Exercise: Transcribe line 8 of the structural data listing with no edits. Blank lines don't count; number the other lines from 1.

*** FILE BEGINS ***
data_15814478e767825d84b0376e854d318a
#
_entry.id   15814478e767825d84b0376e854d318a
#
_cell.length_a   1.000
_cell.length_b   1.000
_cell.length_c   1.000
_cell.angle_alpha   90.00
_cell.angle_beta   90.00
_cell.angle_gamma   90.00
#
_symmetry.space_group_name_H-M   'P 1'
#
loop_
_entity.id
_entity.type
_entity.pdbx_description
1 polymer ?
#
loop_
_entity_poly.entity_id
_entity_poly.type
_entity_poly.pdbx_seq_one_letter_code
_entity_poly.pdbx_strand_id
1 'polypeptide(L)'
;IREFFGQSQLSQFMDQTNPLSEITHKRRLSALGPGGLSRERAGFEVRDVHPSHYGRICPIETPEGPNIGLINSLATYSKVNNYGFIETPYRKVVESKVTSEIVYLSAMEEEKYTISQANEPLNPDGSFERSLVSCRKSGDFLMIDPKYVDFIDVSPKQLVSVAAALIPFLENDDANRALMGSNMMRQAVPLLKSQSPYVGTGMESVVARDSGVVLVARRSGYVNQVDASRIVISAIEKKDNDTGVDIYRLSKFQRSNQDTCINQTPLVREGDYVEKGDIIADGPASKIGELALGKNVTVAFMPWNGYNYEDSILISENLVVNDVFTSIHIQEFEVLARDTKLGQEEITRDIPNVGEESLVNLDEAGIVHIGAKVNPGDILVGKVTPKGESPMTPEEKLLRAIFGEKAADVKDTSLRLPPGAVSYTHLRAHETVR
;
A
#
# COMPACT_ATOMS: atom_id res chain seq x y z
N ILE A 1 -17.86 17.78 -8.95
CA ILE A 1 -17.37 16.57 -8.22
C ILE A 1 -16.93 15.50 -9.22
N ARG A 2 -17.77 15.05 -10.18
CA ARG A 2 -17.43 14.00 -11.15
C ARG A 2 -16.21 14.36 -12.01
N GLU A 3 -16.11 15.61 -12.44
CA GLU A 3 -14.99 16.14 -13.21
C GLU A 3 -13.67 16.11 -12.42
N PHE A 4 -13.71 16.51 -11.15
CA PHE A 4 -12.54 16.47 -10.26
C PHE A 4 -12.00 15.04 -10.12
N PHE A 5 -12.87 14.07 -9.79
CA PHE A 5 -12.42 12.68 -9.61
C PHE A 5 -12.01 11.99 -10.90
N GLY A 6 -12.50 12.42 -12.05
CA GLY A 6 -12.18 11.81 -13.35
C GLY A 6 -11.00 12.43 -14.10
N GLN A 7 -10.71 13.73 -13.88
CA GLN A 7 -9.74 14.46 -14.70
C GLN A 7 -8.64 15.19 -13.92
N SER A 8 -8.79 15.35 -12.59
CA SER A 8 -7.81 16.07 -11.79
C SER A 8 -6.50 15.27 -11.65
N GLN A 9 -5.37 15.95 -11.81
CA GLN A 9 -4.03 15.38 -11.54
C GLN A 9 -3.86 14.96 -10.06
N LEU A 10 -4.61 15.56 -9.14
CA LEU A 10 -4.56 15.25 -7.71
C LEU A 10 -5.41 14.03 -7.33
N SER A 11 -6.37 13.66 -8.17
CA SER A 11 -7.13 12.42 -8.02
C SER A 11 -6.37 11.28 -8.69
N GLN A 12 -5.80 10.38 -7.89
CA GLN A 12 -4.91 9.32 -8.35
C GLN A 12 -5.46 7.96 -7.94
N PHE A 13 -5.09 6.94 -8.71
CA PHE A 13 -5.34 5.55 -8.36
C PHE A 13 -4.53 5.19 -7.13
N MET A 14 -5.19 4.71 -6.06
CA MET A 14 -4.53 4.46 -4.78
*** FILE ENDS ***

_cell.angle_alpha   90.00